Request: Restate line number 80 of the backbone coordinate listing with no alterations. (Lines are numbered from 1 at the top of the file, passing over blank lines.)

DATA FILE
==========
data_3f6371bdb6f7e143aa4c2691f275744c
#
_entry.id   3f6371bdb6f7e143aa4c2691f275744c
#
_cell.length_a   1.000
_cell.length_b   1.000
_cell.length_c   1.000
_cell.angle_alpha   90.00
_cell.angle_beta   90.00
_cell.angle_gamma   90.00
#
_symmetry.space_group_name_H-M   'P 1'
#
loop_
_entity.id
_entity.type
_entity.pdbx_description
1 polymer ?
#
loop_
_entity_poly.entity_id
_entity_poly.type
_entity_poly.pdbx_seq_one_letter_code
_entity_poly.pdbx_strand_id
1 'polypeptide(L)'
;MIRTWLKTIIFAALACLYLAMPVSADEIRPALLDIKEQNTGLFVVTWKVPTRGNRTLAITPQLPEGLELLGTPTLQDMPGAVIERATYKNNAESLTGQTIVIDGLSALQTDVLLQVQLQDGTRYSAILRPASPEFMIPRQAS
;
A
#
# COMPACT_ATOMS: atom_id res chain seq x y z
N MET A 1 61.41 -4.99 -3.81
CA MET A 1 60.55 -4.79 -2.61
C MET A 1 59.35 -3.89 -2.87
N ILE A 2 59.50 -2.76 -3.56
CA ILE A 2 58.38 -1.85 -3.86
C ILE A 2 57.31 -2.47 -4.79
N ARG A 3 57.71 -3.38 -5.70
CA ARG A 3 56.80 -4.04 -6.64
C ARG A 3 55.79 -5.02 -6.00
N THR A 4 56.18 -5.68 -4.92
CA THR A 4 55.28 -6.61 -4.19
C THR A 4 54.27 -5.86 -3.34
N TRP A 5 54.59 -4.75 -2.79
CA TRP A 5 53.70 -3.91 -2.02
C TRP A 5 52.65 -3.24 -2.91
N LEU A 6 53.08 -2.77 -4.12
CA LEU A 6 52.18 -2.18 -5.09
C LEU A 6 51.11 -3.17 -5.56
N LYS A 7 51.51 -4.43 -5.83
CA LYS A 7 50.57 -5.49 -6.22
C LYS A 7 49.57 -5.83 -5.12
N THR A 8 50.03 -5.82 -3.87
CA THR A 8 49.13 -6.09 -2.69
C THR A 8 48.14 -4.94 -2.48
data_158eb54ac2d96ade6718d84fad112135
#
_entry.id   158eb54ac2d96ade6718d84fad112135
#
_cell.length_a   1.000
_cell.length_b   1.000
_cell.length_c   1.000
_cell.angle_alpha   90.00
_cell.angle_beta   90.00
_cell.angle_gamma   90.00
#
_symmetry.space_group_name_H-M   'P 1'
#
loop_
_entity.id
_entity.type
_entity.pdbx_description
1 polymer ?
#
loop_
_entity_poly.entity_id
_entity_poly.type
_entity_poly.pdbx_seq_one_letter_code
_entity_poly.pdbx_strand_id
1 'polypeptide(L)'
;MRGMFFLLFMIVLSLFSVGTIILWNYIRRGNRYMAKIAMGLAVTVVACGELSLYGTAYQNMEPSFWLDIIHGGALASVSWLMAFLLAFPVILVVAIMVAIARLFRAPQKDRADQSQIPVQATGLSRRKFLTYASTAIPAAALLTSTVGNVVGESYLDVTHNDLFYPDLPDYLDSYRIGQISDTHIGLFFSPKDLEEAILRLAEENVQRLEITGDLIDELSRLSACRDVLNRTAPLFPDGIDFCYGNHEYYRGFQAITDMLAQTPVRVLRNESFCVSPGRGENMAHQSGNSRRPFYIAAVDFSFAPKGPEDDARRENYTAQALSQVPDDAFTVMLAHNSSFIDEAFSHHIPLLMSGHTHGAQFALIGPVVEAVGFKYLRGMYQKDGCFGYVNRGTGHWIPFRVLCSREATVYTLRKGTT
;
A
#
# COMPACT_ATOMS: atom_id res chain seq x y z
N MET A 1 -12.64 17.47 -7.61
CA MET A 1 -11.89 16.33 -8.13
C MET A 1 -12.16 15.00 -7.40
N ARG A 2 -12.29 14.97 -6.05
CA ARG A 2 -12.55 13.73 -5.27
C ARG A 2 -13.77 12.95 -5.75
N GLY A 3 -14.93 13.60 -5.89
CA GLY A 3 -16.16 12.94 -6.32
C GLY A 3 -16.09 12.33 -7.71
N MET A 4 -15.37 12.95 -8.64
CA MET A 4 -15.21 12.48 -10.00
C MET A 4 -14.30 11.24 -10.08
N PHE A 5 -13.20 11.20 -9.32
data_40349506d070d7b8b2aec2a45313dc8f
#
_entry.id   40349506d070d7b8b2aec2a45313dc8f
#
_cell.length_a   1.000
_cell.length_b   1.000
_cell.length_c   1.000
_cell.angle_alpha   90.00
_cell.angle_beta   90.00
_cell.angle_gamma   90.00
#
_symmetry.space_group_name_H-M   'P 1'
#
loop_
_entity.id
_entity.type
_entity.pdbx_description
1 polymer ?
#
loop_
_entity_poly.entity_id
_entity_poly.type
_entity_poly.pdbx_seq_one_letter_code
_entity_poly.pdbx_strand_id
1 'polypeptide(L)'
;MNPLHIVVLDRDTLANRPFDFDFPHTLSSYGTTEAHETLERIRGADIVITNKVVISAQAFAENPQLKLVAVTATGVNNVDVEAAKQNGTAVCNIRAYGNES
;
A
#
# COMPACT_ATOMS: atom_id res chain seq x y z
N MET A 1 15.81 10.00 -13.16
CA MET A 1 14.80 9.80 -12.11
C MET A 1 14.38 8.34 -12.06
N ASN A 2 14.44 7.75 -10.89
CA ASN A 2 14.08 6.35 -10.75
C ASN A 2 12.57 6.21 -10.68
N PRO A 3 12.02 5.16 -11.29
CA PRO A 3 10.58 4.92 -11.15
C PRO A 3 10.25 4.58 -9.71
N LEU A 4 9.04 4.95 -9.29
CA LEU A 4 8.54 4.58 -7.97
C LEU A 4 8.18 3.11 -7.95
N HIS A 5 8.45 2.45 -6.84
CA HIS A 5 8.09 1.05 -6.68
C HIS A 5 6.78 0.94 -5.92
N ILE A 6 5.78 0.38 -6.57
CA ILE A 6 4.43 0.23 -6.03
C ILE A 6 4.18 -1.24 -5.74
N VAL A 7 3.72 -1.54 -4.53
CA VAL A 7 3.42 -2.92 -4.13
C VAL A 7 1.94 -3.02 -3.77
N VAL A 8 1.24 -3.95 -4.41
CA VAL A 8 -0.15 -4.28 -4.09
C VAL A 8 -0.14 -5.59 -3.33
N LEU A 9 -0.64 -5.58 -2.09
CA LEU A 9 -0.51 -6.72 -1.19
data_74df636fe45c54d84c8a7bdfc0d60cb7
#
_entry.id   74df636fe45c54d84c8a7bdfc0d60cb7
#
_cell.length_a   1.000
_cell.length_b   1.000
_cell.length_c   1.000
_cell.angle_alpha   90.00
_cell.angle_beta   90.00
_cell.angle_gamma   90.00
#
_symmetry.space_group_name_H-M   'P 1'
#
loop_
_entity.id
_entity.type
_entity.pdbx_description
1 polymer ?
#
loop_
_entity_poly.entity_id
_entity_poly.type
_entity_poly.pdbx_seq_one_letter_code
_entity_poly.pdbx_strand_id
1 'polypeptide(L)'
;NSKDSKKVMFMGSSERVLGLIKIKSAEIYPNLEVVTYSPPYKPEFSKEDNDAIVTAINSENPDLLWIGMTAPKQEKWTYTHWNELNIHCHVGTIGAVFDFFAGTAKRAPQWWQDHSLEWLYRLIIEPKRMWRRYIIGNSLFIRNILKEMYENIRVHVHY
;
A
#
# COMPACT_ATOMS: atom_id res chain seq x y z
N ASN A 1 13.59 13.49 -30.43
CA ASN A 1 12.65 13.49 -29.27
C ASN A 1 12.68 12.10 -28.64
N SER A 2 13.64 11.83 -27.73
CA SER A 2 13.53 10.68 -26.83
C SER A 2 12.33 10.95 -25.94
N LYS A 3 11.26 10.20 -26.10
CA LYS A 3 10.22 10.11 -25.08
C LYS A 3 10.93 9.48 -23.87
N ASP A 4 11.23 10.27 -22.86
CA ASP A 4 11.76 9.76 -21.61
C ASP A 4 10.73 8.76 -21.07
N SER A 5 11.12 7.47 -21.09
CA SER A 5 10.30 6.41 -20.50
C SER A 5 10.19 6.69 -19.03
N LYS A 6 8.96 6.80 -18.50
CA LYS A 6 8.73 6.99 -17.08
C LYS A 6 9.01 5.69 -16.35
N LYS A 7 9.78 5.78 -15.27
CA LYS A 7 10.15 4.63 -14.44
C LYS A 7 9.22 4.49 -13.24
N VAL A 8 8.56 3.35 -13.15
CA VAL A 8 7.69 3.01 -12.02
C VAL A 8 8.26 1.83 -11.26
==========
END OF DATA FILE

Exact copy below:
;MRGMFFLLFMIVLSLFSVGTIILWNYIRRGNRYMAKIAMGLAVTVVACGELSLYGTAYQNMEPSFWLDIIHGGALASVSWLMAFLLAFPVILVVAIMVAIARLFRAPQKDRADQSQIPVQATGLSRRKFLTYASTAIPAAALLTSTVGNVVGESYLDVTHNDLFYPDLPDYLDSYRIGQISDTHIGLFFSPKDLEEAILRLAEENVQRLEITGDLIDELSRLSACRDVLNRTAPLFPDGIDFCYGNHEYYRGFQAITDMLAQTPVRVLRNESFCVSPGRGENMAHQSGNSRRPFYIAAVDFSFAPKGPEDDARRENYTAQALSQVPDDAFTVMLAHNSSFIDEAFSHHIPLLMSGHTHGAQFALIGPVVEAVGFKYLRGMYQKDGCFGYVNRGTGHWIPFRVLCSREATVYTLRKGTT